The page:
The flight of money
Guptas could lose jet over unpaid bills
Leaked e-mails show that Canadian firm Bombardier was negotiating with the Guptas about the possible sale of a second plane to them even after corruption allegations had been widely publicised
The Gupta jet registered as ZS-OAK faces being impounded as the Saxonwold family close to beleaguered President Jacob Zuma appears to have run out of money to make scheduled repayments.
The Financial Mail has reliably learnt that the Canadian government’s export credit agency, which provided a soft loan for 80% of the finance required for the jet, has instituted legal action against the Guptas for defaulting on their payments.
The agency, Export Development Canada (EDC), promotes the growth of Canadian businesses abroad by providing finance to international customers who buy products from that country.
The Canadian company appeared to be offering a generous deal to the family when the firm was bidding for state contracts in SA
Documents contained in the Gupta e-mail leaks show that by October 14, when the next US$1.4m payment for the aircraft fell due, the Guptas still owed $28.3m to EDC.
Sources in the aviation industry told the Financial Mail that EDC had in November grounded the aircraft at Lanseria airport for 48 hours "due to nonpayment. It would appear that a bank (unknown to us) provided the guarantee of funds and the EDC released the aircraft". This was confirmed by another source.
Flight records for ZS-OAK show that since it departed from Lanseria, the aircraft travelled mostly between India and Dubai, where the Guptas have property and business interests. But on December 13 it flew from Dubai to Zurich, where it remained for six days before taking a 36-minute hop to EuroAirport Basel Mulhouse Freiburg in France on Tuesday evening.
Asked this week if the Guptas have defaulted on their loan, EDC spokesman Phil Taylor confirmed that the Canadian lender has cancelled the finance agreement.
"EDC monitored the performance of the transaction, as it would for all of its counterparties," Taylor says. "Consistent with EDC’s underwriting principles and policies, we exercised our contractual rights and the transaction was terminated."
He declined to comment further.
However, the Financial Mail understands that the Guptas are currently embroiled in a legal dispute with EDC, which apparently wants to seize the jet to settle the outstanding debt.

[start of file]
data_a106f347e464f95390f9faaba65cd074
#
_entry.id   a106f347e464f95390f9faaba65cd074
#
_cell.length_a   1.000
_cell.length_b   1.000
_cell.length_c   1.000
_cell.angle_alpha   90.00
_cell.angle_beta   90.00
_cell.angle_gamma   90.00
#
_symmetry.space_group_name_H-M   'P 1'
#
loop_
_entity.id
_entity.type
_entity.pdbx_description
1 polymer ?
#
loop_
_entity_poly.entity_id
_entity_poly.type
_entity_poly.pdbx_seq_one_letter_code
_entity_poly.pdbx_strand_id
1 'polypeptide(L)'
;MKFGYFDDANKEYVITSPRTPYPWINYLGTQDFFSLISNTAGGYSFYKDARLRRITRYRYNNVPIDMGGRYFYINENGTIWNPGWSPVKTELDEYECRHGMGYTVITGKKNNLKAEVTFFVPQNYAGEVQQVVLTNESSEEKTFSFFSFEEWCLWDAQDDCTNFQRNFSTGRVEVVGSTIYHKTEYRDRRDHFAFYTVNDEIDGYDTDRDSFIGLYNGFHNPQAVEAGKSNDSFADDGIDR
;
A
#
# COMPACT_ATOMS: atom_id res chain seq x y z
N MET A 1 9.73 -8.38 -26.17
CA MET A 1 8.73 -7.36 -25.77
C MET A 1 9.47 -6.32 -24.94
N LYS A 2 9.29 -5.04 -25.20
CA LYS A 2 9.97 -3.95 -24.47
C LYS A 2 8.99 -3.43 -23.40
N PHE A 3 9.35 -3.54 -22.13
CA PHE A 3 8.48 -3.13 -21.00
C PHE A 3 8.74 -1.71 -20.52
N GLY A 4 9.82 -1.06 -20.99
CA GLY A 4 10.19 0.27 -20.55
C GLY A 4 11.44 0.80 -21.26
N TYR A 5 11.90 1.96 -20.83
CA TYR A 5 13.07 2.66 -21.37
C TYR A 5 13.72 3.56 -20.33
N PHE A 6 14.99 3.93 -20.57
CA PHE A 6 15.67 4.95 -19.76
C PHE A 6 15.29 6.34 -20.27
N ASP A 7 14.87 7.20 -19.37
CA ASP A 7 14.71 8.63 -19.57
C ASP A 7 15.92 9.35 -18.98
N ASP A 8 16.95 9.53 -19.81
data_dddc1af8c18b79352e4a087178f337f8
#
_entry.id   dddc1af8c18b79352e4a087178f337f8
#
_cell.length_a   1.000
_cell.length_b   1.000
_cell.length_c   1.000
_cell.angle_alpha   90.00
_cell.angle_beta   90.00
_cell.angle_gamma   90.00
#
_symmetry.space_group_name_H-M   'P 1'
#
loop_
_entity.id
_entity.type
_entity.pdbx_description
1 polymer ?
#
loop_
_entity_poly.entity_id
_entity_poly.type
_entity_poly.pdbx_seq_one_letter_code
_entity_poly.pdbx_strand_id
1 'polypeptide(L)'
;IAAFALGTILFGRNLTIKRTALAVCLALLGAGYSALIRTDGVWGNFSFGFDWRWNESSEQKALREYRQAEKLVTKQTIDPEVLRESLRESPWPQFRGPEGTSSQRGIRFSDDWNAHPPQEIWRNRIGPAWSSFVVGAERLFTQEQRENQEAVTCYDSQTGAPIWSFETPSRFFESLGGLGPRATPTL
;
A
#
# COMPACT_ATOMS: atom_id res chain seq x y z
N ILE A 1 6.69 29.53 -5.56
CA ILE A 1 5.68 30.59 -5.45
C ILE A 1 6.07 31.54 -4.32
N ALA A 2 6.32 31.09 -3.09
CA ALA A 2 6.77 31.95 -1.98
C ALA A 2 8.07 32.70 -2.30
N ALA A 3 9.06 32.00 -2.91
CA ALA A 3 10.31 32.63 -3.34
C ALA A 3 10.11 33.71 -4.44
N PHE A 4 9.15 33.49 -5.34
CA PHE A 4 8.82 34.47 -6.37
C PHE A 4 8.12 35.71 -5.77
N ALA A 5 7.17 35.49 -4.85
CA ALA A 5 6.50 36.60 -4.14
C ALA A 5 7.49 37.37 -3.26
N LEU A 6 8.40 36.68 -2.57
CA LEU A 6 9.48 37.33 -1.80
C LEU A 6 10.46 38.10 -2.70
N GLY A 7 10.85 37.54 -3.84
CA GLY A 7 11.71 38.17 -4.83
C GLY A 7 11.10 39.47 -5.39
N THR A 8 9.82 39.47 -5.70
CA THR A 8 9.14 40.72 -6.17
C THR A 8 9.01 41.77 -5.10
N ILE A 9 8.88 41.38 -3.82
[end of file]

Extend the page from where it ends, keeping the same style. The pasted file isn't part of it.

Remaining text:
The Gupta family had not responded to e-mailed questions by the time of going to print.
The Gupta e-mail leaks contain several revelations that raise uncomfortable questions about the business dealings of both Canadian aircraft and train manufacturer Bombardier and EDC with the Saxonwold family.
They show that in 2015, despite being aware of the political risks attached to the Gupta family, EDC funded $41m towards the purchase price of the Gupta family’s now infamous Bombardier Global 6000, registered as ZS-OAK. The aircraft was used to fly cabinet ministers and parastatal bosses who furthered the Guptas’ business interests around the world, including to Mumbai and Dubai, where several were put up in luxury hotels.
Click on image below to see the timeline:
The leaks further reveal that in 2016, a year after the Guptas bought ZS-OAK and amid an international outcry at allegations of the family’s role in state capture, Bombardier was putting the finishing touches to the sale of a second Global 6000 to Gupta companies. Zuma’s son Duduzane Zuma was involved in this deal.
Though this sale never materialised — apparently because the Guptas were running short of funds — the negotiations documented in the leaked e-mails show the degree to which Bombardier was comfortable doing business with a family deeply mired in highly publicised corruption allegations.
In fact, negotiations for the sale of the first Global 6000 were being finalised eight months after the Guptas first hit international headlines for commandeering a military airbase to fly in guests for the wedding of a relative in Sun City.
The e-mails indicate that Bombardier appeared to be offering a generous deal to the family at a time when the Canadian company was bidding for state contracts in SA.
In 2013, when Bombardier first offered to sell the Guptas the aircraft, US-based Flying Magazine gushed that "this kind of beauty and capability comes, not surprisingly, with a breathtaking price tag — the Global 6000 starts at about US$58.5m, a bit more if you want the shower". In 2014 the list price was $60.5m. It increased to $62.3m in 2015.